Based on this failure of wortmannin to inhibit linear GLUT4–YFP movements, we wanted to confirm the known effect of the drug to inhibit GLUT4 translocation to the plasma membrane in response to insulin under these same experimental conditions (Figure 4). Using a GLUT4–GFP construct with a Myc tag on the first exofacial loop as reporter, it was found that the insulin‐stimulated increase in cell‐surface Myc‐GLUT4–GFP was indeed nearly, but not completely, inhibited (74%) by 100 nM wortmannin, similar to a previous report (Hausdorff et al., 1999). Interestingly, however, 46% of these wortmannin‐ and insulin‐treated cells did display a strong rim of GLUT4–GFP fluorescence around the cell periphery (Figure 4B). These data are consistent with the hypothesis that insulin acts to move GLUT4‐containing vesicles towards the cell surface on microtubules in the presence of wortmannin. According to this model, GLUT4‐containing vesicles in cells treated with insulin plus wortmannin can then dock with the plasma membrane, leading to the rim of Myc‐GLUT4–GFP at the sub‐plasma membrane region observed by monitoring the GFP signal but not the exofacial Myc signal (Figure 4A). Some of these vesicles are perhaps returned to the perinuclear region, while others accumulate as docked vesicles. This hypothesis suggests that the fusion step whereby Myc‐GLUT4–GFP is inserted into the plasma membrane to become accessible to Myc antibody in unpermeabilized cells requires PI3‐kinase.

Figure 4.

Accumulation of GLUT–YFP‐containing vesicles near the cell periphery in adipocytes treated with wortmannin plus insulin. (A) 3T3‐L1 cells were electroporated with the Myc‐GLUT4–EGFP plasmid, starved, and then either treated with wortmannin for 15 min and then 100 nM insulin for 30 min (Wort + Insulin), or 100 nM insulin alone for 30 min (Insulin). Cells were then fixed and stained for plasma membrane GLUT4 (red) with anti‐Myc antibody and rhodamine‐conjugated secondary antibody without permeabilization. EGFP signal is shown in green. Bar, 10 μm. (B) Myc‐GLUT4–EGFP‐electroporated 3T3‐L1 adipocytes were starved and left untreated (Basal), treated with either 100 nM wortmannin for 45 min (Wort) or 100 nM insulin for 30 min (Insulin), or pre‐treated with 100 nM wortmannin for 15 min followed by a 30 min 100 nM insulin treatment (Wort + Ins). For each set, 50 cells were counted for the EGFP and the Myc rims.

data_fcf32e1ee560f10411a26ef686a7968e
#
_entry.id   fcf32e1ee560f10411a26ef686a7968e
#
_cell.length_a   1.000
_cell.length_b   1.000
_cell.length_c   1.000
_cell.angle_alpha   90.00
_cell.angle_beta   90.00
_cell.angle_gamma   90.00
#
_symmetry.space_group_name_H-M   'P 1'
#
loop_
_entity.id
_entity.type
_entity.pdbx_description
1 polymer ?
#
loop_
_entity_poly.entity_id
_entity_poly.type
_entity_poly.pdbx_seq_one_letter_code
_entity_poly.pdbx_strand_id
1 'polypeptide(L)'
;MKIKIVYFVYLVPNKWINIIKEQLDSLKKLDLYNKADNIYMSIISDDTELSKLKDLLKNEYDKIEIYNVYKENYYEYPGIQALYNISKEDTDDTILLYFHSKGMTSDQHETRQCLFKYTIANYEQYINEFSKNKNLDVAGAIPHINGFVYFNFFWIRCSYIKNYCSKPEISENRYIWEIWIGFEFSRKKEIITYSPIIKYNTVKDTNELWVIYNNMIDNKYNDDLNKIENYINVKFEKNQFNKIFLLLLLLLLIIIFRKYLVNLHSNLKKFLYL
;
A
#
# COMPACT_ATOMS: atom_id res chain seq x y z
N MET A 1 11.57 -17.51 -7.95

Insulin‐stimulated GLUT4 translocation requires conventional kinesin KIF5B

Plus end‐directed transport of vesicles and organelles on microtubules is mediated by the large family of kinesin motor proteins. In a screen for genes highly expressed in 3T3‐L1 adipocytes using Affymetrix GeneChip arrays (U74 series), oligonucleotides derived from the gene sequence of the conventional kinesin heavy chain KIF5B were found to yield the highest signal of all the kinesins represented on the arrays (Table I). Furthermore, higher expression of conventional heavy chain in cultured adipocytes compared with fibroblasts was observed by western blot analysis (Figure 5A). Conventional kinesin KIF5B is composed of two heavy chains and two light chains in a heterotetrameric configuration (Figure 6A) and is expressed in many tissues, while the other conventional kinesin isotypes KIF5A and KIF5C function mainly in neuronal tissues (Goldstein and Yang, 2000). Since the anti‐KIF5 antibody (H2) we used recognizes all three isotypes but has lowest affinity for KIF5B (Kanai et al., 2000; Cai et al., 2001), we performed immunoprecipitation with the H2 antibody followed by mass spectrometry in order to confirm the expression of KIF5B. As shown in Figure 5B and C, a single major band was detected at ∼120–130 kDa after an NP‐40 extraction in both starved and insulin‐stimulated conditions. Mass spectrometry analysis of the band identified peptides with sequences that exactly match the murine kinesin heavy chain KIF5B, indicating that only this isotype is present in 3T3‐L1 adipocytes (Figure 5C). Experiments were therefore designed to test the hypothesis that conventional kinesin KIF5B function is required for GLUT4 translocation to the plasma membrane in response to insulin. First, the intracellular localizations of endogenous conventional kinesin and GLUT4 were analyzed in 3T3‐L1 adipocytes by immunostaining. The kinesin heavy chain is mainly present in the perinuclear region of 3T3‐L1 adipocytes and partially co‐localizes with GLUT4‐containing vesicles (Figure 5D). These data are consistent with the hypothesis that this kinesin is associated with intracellular GLUT4‐containing membranes in intact cultured adipocytes.